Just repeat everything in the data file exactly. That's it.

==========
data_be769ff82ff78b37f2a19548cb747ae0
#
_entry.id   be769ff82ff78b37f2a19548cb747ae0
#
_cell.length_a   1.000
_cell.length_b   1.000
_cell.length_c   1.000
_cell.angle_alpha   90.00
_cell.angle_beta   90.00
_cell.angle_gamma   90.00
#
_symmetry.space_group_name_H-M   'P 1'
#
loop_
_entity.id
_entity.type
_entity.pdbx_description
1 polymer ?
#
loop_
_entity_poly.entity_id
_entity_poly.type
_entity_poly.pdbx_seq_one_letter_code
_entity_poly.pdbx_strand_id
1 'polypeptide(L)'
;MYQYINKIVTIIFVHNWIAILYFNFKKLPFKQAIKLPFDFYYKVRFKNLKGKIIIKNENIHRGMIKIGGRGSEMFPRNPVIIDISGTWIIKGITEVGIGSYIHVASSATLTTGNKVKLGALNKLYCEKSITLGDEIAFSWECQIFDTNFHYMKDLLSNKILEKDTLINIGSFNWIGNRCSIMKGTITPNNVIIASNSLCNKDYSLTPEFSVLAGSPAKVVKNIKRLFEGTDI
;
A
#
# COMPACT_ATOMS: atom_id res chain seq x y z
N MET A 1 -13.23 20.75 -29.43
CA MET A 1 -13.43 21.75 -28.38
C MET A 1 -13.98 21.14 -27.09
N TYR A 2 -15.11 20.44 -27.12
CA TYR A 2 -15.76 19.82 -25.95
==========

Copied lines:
data_be769ff82ff78b37f2a19548cb747ae0
#
_entry.id   be769ff82ff78b37f2a19548cb747ae0
#
_cell.length_a   1.000
_cell.length_b   1.000
_cell.length_c   1.000
_cell.angle_alpha   90.00
_cell.angle_beta   90.00
_cell.angle_gamma   90.00
#
_symmetry.space_group_name_H-M   'P 1'
#
loop_
_entity.id
_entity.type
_entity.pdbx_description
1 polymer ?
#
loop_
_entity_poly.entity_id
_entity_poly.type
_entity_poly.pdbx_seq_one_letter_code
_entity_poly.pdbx_strand_id
1 'polypeptide(L)'
;MYQYINKIVTIIFVHNWIAILYFNFKKLPFKQAIKLPFDFYYKVRFKNLKGKIIIKNENIHRGMIKIGGRGSEMFPRNPVIIDISGTWIIKGITEVGIGSYIHVASSATLTTGNKVKLGALNKLYCEKSITLGDEIAFSWECQIFDTNFHYMKDLLSNKILEKDTLINIGSFNWIGNRCSIMKGTITPNNVIIASNSLCNKDYSLTPEFSVLAGSPAKVVKNIKRLFEGTDI
;
A
#
# COMPACT_ATOMS: atom_id res chain seq x y z
N MET A 1 -13.23 20.75 -29.43
CA MET A 1 -13.43 21.75 -28.38
C MET A 1 -13.98 21.14 -27.09
N TYR A 2 -15.11 20.44 -27.12
CA TYR A 2 -15.76 19.82 -25.95